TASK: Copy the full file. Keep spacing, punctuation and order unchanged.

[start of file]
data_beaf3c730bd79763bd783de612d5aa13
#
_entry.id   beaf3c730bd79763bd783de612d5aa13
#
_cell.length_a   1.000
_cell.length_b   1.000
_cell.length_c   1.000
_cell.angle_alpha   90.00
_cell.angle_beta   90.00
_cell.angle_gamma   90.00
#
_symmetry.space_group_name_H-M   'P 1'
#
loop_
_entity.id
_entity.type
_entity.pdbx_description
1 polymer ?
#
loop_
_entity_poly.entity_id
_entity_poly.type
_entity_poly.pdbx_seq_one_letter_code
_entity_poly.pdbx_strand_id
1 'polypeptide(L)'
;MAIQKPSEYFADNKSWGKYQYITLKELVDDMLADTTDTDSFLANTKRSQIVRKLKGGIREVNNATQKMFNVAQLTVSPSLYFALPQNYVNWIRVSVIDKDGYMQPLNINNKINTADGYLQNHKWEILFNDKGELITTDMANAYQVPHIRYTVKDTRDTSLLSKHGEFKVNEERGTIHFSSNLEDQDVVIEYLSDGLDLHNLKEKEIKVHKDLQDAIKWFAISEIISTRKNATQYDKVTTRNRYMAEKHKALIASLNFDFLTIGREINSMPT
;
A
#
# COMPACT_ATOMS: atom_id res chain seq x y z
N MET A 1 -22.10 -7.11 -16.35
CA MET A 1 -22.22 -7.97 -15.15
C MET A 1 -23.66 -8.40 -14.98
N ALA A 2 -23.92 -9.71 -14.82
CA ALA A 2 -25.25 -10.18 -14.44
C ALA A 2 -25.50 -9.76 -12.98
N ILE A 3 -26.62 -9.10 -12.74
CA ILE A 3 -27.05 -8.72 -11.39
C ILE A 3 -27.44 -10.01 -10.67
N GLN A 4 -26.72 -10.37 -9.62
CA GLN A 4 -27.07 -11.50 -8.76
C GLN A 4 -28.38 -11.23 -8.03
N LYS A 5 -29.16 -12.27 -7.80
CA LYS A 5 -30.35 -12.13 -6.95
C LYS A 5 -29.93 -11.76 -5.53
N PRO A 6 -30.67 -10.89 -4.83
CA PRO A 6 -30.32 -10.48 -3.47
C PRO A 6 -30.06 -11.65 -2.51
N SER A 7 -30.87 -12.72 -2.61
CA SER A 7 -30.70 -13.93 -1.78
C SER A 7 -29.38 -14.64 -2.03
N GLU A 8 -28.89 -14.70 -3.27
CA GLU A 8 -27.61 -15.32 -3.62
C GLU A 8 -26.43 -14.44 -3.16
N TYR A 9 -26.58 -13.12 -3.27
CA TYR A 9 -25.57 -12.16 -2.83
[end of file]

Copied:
data_beaf3c730bd79763bd783de612d5aa13
#
_entry.id   beaf3c730bd79763bd783de612d5aa13
#
_cell.length_a   1.000
_cell.length_b   1.000
_cell.length_c   1.000
_cell.angle_alpha   90.00
_cell.angle_beta   90.00
_cell.angle_gamma   90.00
#
_symmetry.space_group_name_H-M   'P 1'
#
loop_
_entity.id
_entity.type
_entity.pdbx_description
1 polymer ?
#
loop_
_entity_poly.entity_id
_entity_poly.type
_entity_poly.pdbx_seq_one_letter_code
_entity_poly.pdbx_strand_id
1 'polypeptide(L)'
;MAIQKPSEYFADNKSWGKYQYITLKELVDDMLADTTDTDSFLANTKRSQIVRKLKGGIREVNNATQKMFNVAQLTVSPSLYFALPQNYVNWIRVSVIDKDGYMQPLNINNKINTADGYLQNHKWEILFNDKGELITTDMANAYQVPHIRYTVKDTRDTSLLSKHGEFKVNEERGTIHFSSNLEDQDVVIEYLSDGLDLHNLKEKEIKVHKDLQDAIKWFAISEIISTRKNATQYDKVTTRNRYMAEKHKALIASLNFDFLTIGREINSMPT
;
A
#
# COMPACT_ATOMS: atom_id res chain seq x y z
N MET A 1 -22.10 -7.11 -16.35
CA MET A 1 -22.22 -7.97 -15.15
C MET A 1 -23.66 -8.40 -14.98
N ALA A 2 -23.92 -9.71 -14.82
CA ALA A 2 -25.25 -10.18 -14.44
C ALA A 2 -25.50 -9.76 -12.98
N ILE A 3 -26.62 -9.10 -12.74
CA ILE A 3 -27.05 -8.72 -11.39
C ILE A 3 -27.44 -10.01 -10.67
N GLN A 4 -26.72 -10.37 -9.62
CA GLN A 4 -27.07 -11.50 -8.76
C GLN A 4 -28.38 -11.23 -8.03
N LYS A 5 -29.16 -12.27 -7.80
CA LYS A 5 -30.35 -12.13 -6.95
C LYS A 5 -29.93 -11.76 -5.53
N PRO A 6 -30.67 -10.89 -4.83
CA PRO A 6 -30.32 -10.48 -3.47
C PRO A 6 -30.06 -11.65 -2.51
N SER A 7 -30.87 -12.72 -2.61
CA SER A 7 -30.70 -13.93 -1.78
C SER A 7 -29.38 -14.64 -2.03
N GLU A 8 -28.89 -14.70 -3.27
CA GLU A 8 -27.61 -15.32 -3.62
C GLU A 8 -26.43 -14.44 -3.16
N TYR A 9 -26.58 -13.12 -3.27
CA TYR A 9 -25.57 -12.16 -2.83